The vehicle it will produce will not possess a steering wheel or accelerator or brake pedals and is “being specifically designed for commercial mobility services, such as ride sharing and ride hailing, and will be available in lofty volumes”, Ford said.

Mark Fields, Ford president and chief executive, said: “The next decade will be defined by automation of the automobile, and we see autonomous vehicles as having as significant an impact on society as Ford’s moving assembly line did 100 years ago. We’re dedicated to putting on the road an autonomous vehicle that can improve safety and solve social and environmental challenges for millions of populace – not fair those who can afford luxury vehicles.”

The company revealed the plans as it announced recent partnerships with four begin-up companies that it said will aid it with its autonomous vehicle development.

Ford said it has invested in Silicon Valley-based light detection and ranging (LiDAR) sensors specialists Velodyne. It has also acquired Israel computer vision and machine learning company SAIPS to access technology that will “aid Ford autonomous vehicles acquire and adapt to the surroundings of their environment”.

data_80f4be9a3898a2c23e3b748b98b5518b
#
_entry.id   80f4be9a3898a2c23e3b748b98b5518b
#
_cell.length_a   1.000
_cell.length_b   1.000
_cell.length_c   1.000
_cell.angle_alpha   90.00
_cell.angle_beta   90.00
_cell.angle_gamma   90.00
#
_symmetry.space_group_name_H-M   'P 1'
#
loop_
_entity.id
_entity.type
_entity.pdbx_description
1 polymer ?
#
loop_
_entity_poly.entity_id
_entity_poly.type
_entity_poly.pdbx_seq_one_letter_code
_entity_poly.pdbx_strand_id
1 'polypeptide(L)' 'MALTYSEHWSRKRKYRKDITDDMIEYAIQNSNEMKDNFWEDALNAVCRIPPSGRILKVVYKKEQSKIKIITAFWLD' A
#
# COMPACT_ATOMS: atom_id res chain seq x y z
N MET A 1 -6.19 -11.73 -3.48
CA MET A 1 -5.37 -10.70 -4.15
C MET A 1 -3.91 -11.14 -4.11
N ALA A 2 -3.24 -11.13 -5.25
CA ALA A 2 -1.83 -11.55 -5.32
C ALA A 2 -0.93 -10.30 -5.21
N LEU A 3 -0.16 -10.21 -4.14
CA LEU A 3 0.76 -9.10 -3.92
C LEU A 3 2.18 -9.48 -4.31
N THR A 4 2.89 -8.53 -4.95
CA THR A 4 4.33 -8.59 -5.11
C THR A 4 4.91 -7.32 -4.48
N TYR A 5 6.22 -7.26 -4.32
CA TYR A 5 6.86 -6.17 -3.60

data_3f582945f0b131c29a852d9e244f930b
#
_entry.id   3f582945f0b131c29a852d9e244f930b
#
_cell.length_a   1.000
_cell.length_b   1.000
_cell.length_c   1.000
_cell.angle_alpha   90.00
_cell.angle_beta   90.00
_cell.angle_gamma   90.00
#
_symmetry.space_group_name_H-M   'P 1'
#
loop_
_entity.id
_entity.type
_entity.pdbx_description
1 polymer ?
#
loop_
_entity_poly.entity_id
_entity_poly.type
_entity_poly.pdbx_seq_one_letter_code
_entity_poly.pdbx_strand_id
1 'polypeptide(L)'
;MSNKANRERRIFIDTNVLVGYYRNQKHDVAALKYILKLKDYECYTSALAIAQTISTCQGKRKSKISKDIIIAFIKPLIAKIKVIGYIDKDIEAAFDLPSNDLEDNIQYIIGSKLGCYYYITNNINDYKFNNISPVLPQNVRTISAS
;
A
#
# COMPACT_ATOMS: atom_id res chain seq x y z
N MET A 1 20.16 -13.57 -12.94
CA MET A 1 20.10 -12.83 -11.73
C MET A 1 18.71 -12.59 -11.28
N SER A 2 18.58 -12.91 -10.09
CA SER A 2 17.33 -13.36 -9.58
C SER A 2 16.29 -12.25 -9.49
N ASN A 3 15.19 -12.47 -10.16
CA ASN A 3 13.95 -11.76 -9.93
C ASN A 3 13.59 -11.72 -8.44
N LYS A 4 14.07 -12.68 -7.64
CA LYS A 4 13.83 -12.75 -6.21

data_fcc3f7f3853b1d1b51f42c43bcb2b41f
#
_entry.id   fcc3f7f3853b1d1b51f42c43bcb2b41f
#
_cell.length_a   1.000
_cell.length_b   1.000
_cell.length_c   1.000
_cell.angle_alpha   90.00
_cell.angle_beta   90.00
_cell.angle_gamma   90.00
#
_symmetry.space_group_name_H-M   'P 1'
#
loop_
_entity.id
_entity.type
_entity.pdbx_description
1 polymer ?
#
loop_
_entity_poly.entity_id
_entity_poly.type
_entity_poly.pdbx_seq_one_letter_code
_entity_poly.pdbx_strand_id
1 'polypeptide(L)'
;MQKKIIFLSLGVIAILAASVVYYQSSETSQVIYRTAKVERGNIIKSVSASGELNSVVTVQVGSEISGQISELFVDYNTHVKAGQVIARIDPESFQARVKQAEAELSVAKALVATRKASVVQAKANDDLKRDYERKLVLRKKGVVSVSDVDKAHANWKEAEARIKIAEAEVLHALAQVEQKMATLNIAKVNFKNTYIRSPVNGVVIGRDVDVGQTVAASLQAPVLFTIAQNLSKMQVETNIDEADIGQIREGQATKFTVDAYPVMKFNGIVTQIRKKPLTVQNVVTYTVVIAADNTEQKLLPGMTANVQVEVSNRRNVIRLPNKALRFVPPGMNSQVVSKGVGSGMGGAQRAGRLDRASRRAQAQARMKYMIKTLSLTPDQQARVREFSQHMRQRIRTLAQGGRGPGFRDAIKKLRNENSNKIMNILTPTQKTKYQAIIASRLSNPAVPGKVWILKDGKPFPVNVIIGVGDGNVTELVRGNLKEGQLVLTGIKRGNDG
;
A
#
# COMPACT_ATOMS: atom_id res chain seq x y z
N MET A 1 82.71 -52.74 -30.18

The auto manufacturer said it has also taken out an exclusive licensing agreement with Nirenberg Neuroscience to “bring humanlike intelligence to the machine learning modules of its autonomous vehicle virtual driver system”. It has separately invested in 3D mapping business Civil Maps with the goal of developing “lofty-resolution 3D maps of autonomous vehicle environments”.

Ford said it plans to triple to approximately 30 the number of autonomous vehicles in its testing fleet this year, and then triple that number again in 2017. It said it also intends to expand its Silicon Valley operations to aid support its smart mobility ambitions.

The announcement by Ford coincides with another development in the development of connected cars announced by German auto manufacturer Audi. Audi said recent ‘vehicle-to-infrastructure’ technology has already been deployed in some of its vehicles and allows messages to be relayed to drivers that traffic lights are due to pivot green or that they will not build it through traffic lights priorto they pivot red, according to a BBC report.

Future iterations of the technology could aid vehicles to regulate their hurry so as to flow through traffic lights and could be interlinked with navigational systems and halt and begin functions deployed in those cars, Audi said, according to the report.